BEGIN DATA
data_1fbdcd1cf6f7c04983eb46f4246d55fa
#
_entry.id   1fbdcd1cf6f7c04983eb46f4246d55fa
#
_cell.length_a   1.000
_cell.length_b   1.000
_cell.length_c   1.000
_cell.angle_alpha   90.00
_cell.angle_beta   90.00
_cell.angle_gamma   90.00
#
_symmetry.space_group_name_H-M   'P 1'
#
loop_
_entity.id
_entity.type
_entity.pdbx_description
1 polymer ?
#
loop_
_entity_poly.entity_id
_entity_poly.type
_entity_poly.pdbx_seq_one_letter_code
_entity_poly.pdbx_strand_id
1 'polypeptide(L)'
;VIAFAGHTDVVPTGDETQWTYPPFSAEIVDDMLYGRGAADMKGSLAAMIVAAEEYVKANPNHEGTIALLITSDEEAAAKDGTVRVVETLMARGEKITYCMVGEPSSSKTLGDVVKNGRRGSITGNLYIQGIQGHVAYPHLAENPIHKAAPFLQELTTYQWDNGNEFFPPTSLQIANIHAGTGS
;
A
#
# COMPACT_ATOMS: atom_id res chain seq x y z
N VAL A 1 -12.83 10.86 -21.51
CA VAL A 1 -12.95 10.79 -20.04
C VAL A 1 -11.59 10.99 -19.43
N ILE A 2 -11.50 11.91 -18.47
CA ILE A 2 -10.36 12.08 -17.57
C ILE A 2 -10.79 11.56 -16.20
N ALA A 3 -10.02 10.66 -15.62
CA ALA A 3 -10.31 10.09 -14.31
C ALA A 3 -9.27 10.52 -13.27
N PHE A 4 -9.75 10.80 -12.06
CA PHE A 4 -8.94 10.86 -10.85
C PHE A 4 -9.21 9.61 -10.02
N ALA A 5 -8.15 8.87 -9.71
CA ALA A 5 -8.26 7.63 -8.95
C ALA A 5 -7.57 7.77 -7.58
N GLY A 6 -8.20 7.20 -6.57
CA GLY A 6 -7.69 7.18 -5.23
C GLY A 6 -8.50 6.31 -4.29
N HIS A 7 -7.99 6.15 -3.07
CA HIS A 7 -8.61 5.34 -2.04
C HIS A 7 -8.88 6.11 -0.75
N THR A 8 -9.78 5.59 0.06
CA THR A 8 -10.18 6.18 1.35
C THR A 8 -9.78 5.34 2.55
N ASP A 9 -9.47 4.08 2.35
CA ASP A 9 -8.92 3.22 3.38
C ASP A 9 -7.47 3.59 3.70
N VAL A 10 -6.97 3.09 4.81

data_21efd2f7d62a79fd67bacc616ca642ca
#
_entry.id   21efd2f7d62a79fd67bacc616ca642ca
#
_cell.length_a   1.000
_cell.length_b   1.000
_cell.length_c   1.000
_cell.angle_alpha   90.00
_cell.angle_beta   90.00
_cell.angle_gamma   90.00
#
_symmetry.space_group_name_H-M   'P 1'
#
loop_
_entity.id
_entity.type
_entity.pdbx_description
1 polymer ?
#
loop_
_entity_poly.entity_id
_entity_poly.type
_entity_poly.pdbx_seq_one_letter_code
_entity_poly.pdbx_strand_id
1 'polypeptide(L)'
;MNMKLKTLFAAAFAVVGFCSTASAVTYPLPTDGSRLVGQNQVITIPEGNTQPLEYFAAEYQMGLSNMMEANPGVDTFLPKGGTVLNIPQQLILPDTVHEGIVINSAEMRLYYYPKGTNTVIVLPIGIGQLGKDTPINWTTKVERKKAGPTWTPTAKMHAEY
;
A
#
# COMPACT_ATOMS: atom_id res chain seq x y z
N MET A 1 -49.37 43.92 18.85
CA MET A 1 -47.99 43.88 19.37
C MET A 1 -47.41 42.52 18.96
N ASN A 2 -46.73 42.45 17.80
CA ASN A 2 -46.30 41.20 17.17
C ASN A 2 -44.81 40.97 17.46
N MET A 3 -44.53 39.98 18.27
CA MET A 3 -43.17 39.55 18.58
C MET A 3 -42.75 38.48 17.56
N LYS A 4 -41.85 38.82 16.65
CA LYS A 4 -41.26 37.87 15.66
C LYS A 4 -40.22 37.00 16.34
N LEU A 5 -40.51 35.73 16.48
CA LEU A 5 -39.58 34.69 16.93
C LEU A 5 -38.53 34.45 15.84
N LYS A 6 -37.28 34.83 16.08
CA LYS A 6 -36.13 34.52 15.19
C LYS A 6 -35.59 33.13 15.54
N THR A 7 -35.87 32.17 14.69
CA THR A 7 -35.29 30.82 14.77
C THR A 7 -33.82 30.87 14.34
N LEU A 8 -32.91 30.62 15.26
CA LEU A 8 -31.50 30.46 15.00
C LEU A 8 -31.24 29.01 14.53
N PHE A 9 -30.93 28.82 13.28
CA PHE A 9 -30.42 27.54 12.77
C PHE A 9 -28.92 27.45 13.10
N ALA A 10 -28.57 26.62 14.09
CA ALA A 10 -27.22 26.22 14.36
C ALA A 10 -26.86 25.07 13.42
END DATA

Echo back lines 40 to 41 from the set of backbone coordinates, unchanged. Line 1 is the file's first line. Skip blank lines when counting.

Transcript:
N PHE A 4 -9.75 10.80 -12.06
CA PHE A 4 -8.94 10.86 -10.85